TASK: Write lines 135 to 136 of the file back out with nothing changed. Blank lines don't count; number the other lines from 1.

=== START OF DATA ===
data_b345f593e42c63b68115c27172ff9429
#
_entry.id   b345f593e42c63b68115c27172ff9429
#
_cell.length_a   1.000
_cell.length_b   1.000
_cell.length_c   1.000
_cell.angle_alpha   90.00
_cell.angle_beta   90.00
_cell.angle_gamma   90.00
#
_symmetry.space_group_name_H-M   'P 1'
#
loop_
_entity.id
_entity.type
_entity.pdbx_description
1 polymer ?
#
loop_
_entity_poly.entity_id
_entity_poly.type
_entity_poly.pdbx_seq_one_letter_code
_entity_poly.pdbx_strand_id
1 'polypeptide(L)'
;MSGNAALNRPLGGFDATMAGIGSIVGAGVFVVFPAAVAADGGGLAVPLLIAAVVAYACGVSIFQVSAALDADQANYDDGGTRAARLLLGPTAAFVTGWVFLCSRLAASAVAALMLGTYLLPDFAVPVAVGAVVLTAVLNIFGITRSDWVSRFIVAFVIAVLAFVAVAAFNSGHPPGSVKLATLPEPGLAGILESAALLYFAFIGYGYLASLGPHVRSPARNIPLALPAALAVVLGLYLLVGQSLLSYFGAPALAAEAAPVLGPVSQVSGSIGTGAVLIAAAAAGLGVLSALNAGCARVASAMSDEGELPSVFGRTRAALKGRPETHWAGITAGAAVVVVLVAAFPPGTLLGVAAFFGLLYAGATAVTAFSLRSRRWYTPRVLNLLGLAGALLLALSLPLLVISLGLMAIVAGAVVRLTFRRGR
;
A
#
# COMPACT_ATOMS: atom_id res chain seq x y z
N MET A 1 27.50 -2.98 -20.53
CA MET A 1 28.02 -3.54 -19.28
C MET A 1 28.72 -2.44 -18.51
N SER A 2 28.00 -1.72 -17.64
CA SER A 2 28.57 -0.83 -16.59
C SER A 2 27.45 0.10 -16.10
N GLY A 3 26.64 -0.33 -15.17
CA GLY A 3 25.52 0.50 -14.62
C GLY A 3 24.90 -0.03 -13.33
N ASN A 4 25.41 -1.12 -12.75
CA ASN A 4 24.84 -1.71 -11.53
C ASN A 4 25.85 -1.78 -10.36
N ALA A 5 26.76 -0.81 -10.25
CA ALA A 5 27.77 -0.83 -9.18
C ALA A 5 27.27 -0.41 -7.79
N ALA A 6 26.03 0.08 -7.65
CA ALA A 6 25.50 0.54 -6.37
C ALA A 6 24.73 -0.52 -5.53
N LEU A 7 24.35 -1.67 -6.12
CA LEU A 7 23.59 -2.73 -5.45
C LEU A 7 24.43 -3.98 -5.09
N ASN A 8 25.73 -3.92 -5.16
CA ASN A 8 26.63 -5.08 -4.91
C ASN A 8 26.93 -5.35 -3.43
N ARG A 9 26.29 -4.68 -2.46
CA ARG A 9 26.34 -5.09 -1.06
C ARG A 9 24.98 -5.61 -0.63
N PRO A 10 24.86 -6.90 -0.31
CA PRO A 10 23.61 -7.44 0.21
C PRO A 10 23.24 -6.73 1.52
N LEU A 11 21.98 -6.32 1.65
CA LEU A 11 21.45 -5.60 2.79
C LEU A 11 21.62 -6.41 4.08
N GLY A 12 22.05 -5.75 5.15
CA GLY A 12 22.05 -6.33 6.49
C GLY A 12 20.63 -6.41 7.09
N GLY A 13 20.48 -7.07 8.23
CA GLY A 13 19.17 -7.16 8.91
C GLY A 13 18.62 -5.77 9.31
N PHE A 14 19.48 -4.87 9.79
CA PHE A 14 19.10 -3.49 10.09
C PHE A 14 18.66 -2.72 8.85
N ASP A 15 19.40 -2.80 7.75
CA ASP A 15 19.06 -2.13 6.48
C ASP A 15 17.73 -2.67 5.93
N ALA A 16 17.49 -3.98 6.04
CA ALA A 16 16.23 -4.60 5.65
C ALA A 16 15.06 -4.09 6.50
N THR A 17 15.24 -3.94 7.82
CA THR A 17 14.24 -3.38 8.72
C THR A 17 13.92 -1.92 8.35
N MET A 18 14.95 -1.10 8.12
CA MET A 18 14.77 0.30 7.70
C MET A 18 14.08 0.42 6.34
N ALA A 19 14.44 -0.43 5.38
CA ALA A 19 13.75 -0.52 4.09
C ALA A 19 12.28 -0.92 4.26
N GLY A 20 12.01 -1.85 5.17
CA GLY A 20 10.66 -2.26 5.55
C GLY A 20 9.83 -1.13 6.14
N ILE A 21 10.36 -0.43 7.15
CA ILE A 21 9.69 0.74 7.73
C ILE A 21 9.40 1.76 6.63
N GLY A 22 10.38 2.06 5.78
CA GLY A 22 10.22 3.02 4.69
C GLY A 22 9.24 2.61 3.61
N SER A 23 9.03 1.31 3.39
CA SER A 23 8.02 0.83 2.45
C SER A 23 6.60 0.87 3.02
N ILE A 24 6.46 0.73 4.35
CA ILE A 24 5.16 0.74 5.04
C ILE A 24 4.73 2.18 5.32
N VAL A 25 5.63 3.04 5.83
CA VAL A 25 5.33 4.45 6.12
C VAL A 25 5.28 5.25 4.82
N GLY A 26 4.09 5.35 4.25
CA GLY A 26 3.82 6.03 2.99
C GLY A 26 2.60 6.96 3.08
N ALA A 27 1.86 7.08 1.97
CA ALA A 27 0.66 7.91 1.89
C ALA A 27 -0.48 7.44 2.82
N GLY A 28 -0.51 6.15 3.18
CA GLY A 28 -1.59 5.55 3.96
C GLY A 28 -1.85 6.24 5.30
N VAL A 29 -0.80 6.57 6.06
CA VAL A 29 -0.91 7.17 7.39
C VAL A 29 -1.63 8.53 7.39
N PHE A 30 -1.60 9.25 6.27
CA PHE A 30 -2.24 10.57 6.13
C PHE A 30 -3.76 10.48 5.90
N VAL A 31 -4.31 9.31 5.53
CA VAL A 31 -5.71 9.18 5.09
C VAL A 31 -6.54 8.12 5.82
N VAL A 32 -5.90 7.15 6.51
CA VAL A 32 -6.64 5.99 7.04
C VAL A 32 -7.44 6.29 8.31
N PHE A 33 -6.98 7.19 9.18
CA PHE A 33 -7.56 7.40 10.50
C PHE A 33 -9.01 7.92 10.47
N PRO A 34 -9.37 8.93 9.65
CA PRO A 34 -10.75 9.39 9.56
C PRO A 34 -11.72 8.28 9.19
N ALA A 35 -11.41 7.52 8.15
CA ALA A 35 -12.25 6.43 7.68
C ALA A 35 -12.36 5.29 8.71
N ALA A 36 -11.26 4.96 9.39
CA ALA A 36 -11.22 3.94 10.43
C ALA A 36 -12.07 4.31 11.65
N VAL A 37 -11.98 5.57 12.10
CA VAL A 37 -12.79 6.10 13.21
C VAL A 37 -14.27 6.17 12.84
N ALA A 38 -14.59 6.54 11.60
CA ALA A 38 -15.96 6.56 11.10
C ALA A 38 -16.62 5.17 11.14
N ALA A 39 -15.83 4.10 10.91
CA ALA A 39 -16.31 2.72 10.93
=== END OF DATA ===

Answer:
C ALA A 35 -12.36 5.29 8.71
N ALA A 36 -11.26 4.96 9.39